3. If I have just a few source files then I use the Premiere avisynth import filter and use the .avs files in Premiere Pro directly instead of creating master .avi files. However, this requires a manual re-link of each file because the filenames have changed from .avi (proxy) to .avs (signpost), so it is a trade-off between disk space and manual re-linking effort.
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Old February 24th, 2009, 12:57 PM   #7
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I can't imagine any reason to online in uncompressed HD. Your source is 40Mb/s AVCHD in 4:2:0 so there isn't all that much to keep. Cineform or Matrox MPEG or ProRES or MJPEG should be more than sufficient for Compressed HD editing. The key thing is maintaining the 0-255 range, which can be challenging in the first step. I have been using both Cineform and Matrox with success. The Matrox conversion is based on QT7.6 and the Cineform conversion is based on CoreAVC Pro.
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Old February 24th, 2009, 07:50 PM   #8
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Quote:
Originally Posted by Thane Brooker View Post

:D For the same reason I use InDesign even though I know how to use LaTeX :D

Latex, that reminds of college days ;-)

In all seriousness, what is it that you can do in PPro, that you can't do in Avisynth. You can easily do all kinds of conversions, include various kinds of clips, effects, slow motion, audio sync, slideshows with full pan & zoom, color grading, and much more. And the best part is transitioning from one source to another (VHS -> DV -> HDV -> 1080p -> ???), is minimal changes, and minimal effort.

People having been talking about spending six grand just to get a machine to 1080p files, where as my old laptop is able to handle the files from day one.

Also as you said if my destination is DVD I don't need to worry about 0-255, as TV is 16-235 (I suppose even the latest plasmas). Are there any format (Blu_ray) available out there that will give you full pristine 0-255 glory? You can use HDMI out boxes (media center), which can read directly from your external hard disk, and should be able to show 0-255 output to HDMI to your TV. Or, is 0-255 only good for PC?
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Old February 25th, 2009, 01:02 AM   #9
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Quote:
Originally Posted by Ramesh Singh View Post
Latex, that reminds of college days ;-)

In all seriousness, what is it that you can do in PPro, that you can't do in Avisynth. You can easily do all kinds of conversions, include various kinds of clips, effects, slow motion, audio sync, slideshows with full pan & zoom, color grading, and much more. And the best part is transitioning from one source to another (VHS -> DV -> HDV -> 1080p -> ???), is minimal changes, and minimal effort.

People having been talking about spending six grand just to get a machine to 1080p files, where as my old laptop is able to handle the files from day one.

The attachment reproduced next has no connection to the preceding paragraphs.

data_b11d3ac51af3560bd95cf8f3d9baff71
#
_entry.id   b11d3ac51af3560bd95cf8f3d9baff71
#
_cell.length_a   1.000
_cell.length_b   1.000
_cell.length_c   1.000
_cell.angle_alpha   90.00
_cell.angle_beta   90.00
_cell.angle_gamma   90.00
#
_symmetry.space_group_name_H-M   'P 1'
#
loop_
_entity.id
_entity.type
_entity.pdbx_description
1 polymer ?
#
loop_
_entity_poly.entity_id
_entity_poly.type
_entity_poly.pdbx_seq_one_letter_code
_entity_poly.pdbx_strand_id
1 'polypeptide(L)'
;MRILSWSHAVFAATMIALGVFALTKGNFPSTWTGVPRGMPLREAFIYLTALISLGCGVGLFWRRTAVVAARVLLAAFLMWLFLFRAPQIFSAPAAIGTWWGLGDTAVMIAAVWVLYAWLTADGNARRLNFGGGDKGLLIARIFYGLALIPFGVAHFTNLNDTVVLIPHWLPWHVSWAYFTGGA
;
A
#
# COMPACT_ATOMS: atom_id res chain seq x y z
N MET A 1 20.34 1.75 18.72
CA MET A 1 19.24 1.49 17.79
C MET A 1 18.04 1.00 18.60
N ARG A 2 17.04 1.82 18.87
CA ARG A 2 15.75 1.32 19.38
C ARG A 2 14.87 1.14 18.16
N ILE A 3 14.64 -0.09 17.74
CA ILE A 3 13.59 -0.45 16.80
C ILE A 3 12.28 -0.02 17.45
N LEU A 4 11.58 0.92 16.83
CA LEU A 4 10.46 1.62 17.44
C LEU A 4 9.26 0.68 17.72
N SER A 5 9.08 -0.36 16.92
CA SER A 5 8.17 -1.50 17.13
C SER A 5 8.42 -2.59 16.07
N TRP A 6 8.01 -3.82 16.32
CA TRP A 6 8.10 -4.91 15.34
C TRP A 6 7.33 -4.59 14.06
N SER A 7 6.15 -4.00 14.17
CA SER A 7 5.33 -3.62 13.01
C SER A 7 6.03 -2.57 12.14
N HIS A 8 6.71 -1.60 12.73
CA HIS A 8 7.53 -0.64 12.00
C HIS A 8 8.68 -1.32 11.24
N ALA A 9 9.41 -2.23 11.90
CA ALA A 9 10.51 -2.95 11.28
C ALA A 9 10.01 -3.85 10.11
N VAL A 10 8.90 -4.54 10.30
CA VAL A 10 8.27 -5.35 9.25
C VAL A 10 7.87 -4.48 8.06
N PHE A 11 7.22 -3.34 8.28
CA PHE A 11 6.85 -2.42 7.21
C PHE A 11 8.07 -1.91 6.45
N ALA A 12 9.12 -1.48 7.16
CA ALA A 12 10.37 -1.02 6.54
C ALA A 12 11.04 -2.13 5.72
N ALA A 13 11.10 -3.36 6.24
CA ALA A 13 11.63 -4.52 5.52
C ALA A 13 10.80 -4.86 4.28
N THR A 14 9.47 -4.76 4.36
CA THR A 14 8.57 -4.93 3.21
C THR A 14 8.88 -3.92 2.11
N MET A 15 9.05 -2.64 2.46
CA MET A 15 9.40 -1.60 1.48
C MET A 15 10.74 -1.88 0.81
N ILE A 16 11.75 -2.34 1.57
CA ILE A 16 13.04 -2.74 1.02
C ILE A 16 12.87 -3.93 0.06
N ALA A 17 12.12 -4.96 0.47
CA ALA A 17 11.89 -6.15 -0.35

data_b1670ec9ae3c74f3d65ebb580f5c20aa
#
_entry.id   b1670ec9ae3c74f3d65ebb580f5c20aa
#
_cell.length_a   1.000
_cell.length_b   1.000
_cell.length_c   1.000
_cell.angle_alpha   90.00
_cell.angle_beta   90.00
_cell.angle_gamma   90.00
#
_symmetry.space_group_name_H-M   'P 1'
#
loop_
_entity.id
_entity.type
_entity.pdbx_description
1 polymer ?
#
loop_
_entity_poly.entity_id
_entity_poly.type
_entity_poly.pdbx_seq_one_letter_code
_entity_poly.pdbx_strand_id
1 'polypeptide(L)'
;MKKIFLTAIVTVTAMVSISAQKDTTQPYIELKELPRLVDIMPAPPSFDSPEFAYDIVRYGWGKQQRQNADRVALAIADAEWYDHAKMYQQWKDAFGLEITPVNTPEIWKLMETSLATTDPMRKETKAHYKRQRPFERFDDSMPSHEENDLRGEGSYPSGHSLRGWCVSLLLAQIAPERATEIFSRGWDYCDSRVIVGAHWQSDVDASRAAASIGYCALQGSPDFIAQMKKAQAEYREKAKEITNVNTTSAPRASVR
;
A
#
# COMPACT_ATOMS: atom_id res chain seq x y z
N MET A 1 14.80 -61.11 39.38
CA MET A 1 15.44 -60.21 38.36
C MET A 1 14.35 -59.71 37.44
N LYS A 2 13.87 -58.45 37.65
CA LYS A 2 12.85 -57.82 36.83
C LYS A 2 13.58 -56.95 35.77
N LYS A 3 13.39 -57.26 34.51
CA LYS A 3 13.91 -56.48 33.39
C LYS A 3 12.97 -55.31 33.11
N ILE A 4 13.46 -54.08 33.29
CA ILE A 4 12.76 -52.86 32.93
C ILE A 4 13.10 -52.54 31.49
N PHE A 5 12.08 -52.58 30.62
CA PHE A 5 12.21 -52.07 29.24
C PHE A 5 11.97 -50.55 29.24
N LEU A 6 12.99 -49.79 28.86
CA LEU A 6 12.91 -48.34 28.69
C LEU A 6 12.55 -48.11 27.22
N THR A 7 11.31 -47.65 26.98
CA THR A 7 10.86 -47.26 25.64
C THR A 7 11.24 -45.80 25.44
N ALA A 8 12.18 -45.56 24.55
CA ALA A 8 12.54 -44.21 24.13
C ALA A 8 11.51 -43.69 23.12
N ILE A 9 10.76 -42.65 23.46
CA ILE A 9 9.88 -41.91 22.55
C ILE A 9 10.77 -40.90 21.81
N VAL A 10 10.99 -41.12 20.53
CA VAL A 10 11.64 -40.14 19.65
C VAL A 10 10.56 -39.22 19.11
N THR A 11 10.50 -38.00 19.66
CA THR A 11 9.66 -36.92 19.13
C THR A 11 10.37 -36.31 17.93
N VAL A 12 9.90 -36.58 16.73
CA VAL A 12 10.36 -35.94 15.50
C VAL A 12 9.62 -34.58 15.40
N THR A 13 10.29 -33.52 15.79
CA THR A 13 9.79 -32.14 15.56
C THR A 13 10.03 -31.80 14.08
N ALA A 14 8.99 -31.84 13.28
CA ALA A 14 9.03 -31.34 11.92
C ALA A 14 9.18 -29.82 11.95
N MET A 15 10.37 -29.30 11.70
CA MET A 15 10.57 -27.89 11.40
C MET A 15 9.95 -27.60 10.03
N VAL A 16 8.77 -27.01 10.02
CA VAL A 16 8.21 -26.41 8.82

Also as you said if my destination is DVD I don't need to worry about 0-255, as TV is 16-235 (I suppose even the latest plasmas). Are there any format (Blu_ray) available out there that will give you full pristine 0-255 glory? You can use HDMI out boxes (media center), which can read directly from your external hard disk, and should be able to show 0-255 output to HDMI to your TV. Or, is 0-255 only good for PC?
Which is best for going to film?
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Old February 25th, 2009, 06:04 AM   #10
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Which is best for going to film?
If you want maximum flexibility and control, go with Avisynth. It works at fundamental level. There is a learning curve involved depending upon how deep you want to go. And since its actively being developed, there is excellent support available (doom9.org).

@ Thane

While playing around with CoverAVC & ffdshow and Avisynth, I discovered objective way to view color levels. Namely using histogram function along with Levels.

Using,

Levels(0, 1, 255, 0, 255, coring=False)
Histogram

you can visually see the levels below 16 & above 235. And in both CoveAVC & ffdshow I see color being in 0-16 & 235-255.

If you restrict the levels to CCIR-601 with

Levels(0, 1, 255, 0, 255, coring=true)
histogram

you will not see any colors in low or high ranges.

I will have to try out your method to see color difference in Photoshop.
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Old February 25th, 2009, 12:39 PM   #11
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Quote:
Originally Posted by Ramesh Singh View Post
If you want maximum flexibility and control, go with Avisynth. It works at fundamental level. There is a learning curve involved depending upon how deep you want to go. And since its actively being developed, there is excellent support available (doom9.org).

@ Thane